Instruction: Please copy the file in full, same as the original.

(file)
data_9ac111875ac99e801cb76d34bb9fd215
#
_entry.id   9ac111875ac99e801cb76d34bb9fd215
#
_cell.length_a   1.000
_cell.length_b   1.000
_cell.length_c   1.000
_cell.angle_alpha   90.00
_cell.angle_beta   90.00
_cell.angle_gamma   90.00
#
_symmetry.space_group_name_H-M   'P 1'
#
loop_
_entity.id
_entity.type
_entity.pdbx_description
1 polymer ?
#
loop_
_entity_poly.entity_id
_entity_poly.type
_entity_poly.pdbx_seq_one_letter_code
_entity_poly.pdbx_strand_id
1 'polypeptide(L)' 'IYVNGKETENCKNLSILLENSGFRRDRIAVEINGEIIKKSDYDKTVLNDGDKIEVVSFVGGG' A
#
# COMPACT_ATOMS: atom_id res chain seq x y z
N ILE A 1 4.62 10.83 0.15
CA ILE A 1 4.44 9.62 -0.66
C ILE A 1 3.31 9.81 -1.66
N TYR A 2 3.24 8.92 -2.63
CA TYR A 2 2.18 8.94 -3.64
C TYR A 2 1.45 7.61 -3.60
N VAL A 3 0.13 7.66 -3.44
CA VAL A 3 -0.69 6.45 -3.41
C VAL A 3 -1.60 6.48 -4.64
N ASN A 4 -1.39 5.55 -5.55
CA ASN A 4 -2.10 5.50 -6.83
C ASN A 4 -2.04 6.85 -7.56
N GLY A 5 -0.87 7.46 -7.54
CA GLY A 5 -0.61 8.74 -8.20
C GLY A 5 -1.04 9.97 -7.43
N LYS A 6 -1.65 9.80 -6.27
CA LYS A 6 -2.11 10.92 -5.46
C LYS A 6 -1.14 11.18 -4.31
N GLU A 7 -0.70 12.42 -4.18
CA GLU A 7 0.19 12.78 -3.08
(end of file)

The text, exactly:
data_9ac111875ac99e801cb76d34bb9fd215
#
_entry.id   9ac111875ac99e801cb76d34bb9fd215
#
_cell.length_a   1.000
_cell.length_b   1.000
_cell.length_c   1.000
_cell.angle_alpha   90.00
_cell.angle_beta   90.00
_cell.angle_gamma   90.00
#
_symmetry.space_group_name_H-M   'P 1'
#
loop_
_entity.id
_entity.type
_entity.pdbx_description
1 polymer ?
#
loop_
_entity_poly.entity_id
_entity_poly.type
_entity_poly.pdbx_seq_one_letter_code
_entity_poly.pdbx_strand_id
1 'polypeptide(L)' 'IYVNGKETENCKNLSILLENSGFRRDRIAVEINGEIIKKSDYDKTVLNDGDKIEVVSFVGGG' A
#
# COMPACT_ATOMS: atom_id res chain seq x y z
N ILE A 1 4.62 10.83 0.15
CA ILE A 1 4.44 9.62 -0.66
C ILE A 1 3.31 9.81 -1.66
N TYR A 2 3.24 8.92 -2.63
CA TYR A 2 2.18 8.94 -3.64
C TYR A 2 1.45 7.61 -3.60
N VAL A 3 0.13 7.66 -3.44
CA VAL A 3 -0.69 6.45 -3.41
C VAL A 3 -1.60 6.48 -4.64
N ASN A 4 -1.39 5.55 -5.55
CA ASN A 4 -2.10 5.50 -6.83
C ASN A 4 -2.04 6.85 -7.56
N GLY A 5 -0.87 7.46 -7.54
CA GLY A 5 -0.61 8.74 -8.20
C GLY A 5 -1.04 9.97 -7.43
N LYS A 6 -1.65 9.80 -6.27
CA LYS A 6 -2.11 10.92 -5.46
C LYS A 6 -1.14 11.18 -4.31
N GLU A 7 -0.70 12.42 -4.18
CA GLU A 7 0.19 12.78 -3.08